For Landseer, civilised man is no longer central, no longer the antithesis of nature ‘red in tooth and claw’, but a part of it. Man and bear have at bottom the same needs and urges. In fact, the human-like qualities of polar bears had already been evoked by many writers. There was an extraordinary novella by James Hogg, the so-called ‘Ettrick Shepherd’, author of Confessions of a Justified Sinner and of many yarns about the life of Scottish shepherds and their dogs. Landseer certainly read the latter, and may well have known this story, ‘The Surpassing Adventures of Allan Gordon’, which was included in Hogg’s collected Tales and Sketches in 1837: its mythic qualities seem very germane to the elision of man and animal in Man Proposes, God Disposes.45 The fictional Allan Gordon tells how he alone survived the wreck of a whaling ship – rather like the man Briton Riviere would later depict in The Last of the Crew, exhibitedat the Royal Academy in 1883 (now Kelvingrove Art Gallery and Museum, Glasgow).46 Gordon spends years alone – or at least without other humans – in the Arctic, tempted to cannibalise his dead companions, but saved from this crime by breaking into the ship’s stores. He is threatened by invading polar bears, which do fight over and devour the dead sailors: ‘There were two bears within twelve yards of me, rugging and riving at the body of my late captain, which I knew to be his from the shreds and patches of his clothes that were strewed about’. Standing on their hind legs, ‘they appeared very like naked human creatures’, naked women to be precise, ‘with long brutal heads’.47 He feels like a murderer when he shoots one female bear, and adopts her orphaned female cub, which becomes his companion. ‘We had slept in the same bed ever since we met’, ‘she lay in my bosom … I loved her sincerely, I might almost say intensely’, and he grooms her, making her ‘as clean as a bride’. Later the bear’s possessive jealousy prevents him from establishing a relationship with an Inuit woman. This strange union does not prevent Nancy from remaining a killer, ‘an indiscriminate destroyer’, in encounters with other humans.48 She is an emanation of the Arctic itself, which Hogg’s fictional hero tries to describe. Like Church and Noble, Allan Gordon felt he was in ‘the benign and awful presence’ of the deity, ‘in that sublime tabernacle of the ocean … the grandest temple of worship that the world contained’, although every moment fearing annihilation by the ice.49 Yet what kind of deity might inhabit these terrifying regions, where innocent human life was constantly threatened by natural catastrophe or by the attacks of the bears? Surely not a benign or solicitous one. At the same time, the sexual passion between man and bear makes it impossible to situate man on a moral or spiritual level above that of the brutes.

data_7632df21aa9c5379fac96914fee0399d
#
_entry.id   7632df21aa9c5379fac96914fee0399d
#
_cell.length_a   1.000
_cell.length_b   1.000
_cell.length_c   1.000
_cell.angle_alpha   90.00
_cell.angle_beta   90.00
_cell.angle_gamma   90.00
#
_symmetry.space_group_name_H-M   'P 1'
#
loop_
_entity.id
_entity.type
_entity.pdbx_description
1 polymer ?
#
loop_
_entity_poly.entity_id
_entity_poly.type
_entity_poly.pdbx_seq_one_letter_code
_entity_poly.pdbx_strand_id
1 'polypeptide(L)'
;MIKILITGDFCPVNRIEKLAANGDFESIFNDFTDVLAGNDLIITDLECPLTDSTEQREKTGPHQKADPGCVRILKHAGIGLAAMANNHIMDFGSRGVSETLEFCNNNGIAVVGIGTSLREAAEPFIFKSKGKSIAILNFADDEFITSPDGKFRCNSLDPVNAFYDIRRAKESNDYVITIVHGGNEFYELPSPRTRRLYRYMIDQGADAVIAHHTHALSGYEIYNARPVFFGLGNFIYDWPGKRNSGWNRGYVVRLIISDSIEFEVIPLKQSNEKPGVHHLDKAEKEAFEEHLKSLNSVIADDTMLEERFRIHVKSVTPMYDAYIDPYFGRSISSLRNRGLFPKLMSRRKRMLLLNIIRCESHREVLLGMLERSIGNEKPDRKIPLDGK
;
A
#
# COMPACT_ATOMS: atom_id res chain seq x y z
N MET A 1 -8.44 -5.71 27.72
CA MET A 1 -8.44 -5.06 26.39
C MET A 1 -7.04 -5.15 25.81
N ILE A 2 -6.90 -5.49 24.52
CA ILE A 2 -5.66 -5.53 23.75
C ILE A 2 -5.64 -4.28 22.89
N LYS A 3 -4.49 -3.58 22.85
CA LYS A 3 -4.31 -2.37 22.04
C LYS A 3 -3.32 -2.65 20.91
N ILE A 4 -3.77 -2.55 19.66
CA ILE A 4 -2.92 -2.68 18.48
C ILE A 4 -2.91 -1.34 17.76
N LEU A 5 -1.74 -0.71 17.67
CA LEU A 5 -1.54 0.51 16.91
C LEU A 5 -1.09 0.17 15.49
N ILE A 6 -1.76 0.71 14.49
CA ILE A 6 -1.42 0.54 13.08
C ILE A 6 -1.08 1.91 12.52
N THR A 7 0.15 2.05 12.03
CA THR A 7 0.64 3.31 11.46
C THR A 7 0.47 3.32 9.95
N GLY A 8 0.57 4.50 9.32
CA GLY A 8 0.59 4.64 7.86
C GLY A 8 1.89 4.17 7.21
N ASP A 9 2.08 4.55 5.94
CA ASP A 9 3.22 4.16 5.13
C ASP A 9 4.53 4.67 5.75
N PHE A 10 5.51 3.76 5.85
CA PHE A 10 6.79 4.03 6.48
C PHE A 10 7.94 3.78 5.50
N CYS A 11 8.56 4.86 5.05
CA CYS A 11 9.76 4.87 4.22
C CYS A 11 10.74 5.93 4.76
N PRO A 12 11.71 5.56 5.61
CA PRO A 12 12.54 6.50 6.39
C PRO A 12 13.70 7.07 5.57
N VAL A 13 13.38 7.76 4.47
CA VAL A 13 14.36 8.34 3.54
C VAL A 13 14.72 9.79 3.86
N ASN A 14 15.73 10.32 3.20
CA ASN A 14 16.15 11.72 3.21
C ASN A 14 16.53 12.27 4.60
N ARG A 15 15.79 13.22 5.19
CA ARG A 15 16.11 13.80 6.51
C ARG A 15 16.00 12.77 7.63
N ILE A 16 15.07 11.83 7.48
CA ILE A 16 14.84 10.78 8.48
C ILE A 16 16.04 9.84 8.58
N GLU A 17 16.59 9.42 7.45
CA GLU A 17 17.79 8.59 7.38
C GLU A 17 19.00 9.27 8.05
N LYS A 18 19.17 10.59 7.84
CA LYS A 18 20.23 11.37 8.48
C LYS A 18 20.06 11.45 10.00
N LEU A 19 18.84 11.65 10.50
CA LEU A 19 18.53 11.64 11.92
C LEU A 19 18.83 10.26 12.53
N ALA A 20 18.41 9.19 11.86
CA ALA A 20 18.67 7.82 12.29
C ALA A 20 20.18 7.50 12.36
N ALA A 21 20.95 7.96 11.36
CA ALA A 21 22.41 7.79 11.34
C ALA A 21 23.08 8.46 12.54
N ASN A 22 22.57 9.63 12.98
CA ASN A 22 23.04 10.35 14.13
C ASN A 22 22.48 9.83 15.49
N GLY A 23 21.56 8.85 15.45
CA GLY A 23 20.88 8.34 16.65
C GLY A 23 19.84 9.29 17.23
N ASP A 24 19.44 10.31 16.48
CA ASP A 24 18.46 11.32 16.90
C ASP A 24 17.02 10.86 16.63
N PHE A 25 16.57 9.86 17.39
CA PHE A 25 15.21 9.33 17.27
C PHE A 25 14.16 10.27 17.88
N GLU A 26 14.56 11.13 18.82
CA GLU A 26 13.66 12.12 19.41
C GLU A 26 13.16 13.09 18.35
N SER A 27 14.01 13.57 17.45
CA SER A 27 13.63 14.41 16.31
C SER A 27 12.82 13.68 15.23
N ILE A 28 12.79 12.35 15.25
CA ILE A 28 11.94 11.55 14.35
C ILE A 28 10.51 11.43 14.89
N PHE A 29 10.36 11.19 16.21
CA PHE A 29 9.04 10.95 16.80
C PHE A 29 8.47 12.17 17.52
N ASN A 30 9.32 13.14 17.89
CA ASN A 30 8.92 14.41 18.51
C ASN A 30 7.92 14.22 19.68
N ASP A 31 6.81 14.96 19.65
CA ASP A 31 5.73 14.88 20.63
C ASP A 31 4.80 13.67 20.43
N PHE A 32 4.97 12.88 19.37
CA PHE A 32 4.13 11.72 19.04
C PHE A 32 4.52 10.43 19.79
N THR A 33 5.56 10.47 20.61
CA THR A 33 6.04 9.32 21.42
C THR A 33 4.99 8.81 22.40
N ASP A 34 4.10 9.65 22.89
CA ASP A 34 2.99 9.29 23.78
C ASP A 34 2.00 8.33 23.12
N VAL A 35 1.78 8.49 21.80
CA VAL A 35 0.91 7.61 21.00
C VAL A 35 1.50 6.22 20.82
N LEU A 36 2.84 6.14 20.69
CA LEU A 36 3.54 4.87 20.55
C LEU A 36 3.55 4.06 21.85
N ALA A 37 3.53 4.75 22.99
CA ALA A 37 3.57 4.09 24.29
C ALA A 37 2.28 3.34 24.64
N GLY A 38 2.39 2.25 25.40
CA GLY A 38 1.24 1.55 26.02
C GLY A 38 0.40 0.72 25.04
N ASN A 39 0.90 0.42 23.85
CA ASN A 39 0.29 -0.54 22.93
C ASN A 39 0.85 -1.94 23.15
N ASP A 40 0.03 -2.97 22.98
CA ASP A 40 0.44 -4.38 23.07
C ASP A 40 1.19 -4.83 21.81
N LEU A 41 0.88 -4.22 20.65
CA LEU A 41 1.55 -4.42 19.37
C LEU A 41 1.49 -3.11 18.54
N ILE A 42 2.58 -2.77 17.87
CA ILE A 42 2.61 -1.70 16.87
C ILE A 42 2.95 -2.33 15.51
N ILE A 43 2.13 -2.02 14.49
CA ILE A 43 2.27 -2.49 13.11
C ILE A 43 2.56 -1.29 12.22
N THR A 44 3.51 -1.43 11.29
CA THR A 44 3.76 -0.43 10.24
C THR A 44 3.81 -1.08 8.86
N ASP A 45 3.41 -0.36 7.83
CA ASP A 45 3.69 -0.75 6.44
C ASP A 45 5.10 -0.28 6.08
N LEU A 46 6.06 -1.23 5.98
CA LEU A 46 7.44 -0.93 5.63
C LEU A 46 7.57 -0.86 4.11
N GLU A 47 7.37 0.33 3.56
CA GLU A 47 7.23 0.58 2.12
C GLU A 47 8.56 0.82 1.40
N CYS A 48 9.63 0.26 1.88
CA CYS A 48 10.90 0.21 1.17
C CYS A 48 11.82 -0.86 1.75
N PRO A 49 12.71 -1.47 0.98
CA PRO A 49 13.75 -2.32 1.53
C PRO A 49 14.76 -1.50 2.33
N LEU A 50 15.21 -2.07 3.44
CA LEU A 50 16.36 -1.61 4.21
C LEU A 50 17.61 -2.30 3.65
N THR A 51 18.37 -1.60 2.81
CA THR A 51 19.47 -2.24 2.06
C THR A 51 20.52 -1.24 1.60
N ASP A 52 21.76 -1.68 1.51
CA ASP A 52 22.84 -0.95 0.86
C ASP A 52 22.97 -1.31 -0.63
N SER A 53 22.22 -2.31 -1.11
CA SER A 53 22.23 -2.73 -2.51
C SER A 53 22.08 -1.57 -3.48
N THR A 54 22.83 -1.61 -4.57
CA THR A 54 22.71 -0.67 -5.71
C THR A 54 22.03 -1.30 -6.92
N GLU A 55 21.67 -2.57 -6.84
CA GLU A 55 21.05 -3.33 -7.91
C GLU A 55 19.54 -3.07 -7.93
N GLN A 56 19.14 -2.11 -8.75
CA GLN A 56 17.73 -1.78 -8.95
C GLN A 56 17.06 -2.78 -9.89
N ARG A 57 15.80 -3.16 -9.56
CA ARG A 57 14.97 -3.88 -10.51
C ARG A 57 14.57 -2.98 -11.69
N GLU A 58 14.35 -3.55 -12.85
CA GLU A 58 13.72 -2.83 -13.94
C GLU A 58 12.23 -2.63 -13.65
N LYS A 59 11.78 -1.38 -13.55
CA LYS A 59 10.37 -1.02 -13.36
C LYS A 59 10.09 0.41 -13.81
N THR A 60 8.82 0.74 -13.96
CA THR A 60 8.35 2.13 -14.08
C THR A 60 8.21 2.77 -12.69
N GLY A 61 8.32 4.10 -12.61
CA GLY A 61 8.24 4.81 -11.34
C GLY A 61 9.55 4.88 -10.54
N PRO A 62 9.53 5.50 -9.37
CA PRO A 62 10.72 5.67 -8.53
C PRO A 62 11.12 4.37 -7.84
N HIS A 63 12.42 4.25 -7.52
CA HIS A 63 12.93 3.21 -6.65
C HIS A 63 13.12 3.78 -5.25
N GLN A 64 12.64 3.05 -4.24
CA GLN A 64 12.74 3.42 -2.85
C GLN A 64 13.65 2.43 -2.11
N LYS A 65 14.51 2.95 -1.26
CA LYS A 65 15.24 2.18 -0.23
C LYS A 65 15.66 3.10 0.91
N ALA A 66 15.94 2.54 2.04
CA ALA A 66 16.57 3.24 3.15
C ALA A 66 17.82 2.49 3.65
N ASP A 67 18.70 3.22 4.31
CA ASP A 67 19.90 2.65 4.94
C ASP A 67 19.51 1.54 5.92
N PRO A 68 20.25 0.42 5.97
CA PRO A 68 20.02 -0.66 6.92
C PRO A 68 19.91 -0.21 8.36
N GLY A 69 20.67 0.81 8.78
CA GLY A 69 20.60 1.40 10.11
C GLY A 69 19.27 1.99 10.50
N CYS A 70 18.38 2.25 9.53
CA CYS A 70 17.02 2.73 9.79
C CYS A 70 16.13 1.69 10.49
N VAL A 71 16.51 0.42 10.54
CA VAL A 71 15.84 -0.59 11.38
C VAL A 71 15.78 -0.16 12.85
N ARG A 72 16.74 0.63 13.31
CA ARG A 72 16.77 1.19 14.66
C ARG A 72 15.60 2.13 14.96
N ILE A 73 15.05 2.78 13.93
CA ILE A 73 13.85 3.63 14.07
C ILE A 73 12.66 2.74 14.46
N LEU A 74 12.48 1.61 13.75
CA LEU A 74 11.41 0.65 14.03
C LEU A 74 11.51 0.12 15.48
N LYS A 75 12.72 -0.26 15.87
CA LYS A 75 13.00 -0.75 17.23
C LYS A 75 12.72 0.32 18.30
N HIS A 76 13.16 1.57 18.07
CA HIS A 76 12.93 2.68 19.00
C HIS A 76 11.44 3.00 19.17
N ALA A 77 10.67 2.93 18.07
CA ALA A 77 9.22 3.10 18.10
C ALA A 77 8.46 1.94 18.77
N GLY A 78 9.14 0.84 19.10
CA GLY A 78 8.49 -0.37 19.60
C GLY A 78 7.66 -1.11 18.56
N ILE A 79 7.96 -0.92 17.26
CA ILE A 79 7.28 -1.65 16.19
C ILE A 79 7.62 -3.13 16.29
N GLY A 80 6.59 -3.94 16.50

Hogg’s strange story might be dismissed as an eccentric aberration. However, Landseer’s Man Proposes, God Disposes does indeed suggest that the sublime was ‘in crisis’, in so far as the sublime was an essentially religious construct. M’Clintock’s The Voyage of the Fox, which described the skeletons in the boat, was published by John Murray in 1859, at the very same moment that Murray was bringing out Charles Darwin’s On the Origin of Species; but M’Clintock’s apparently unquestioning Christian faith was worlds away from Darwin’s view of the workings of nature. For Darwin, the fate of individuals and species was decided not by divine diktat but by a perpetual ‘struggle for existence’. In this competitive situation, the power of ‘natural selection … daily and hourly scrutinising … every variation’ that occurred in living things, ‘silently and insensibly’ worked to preserve any favourable traits, and hence, without prior intention, gradually brought new species into being.50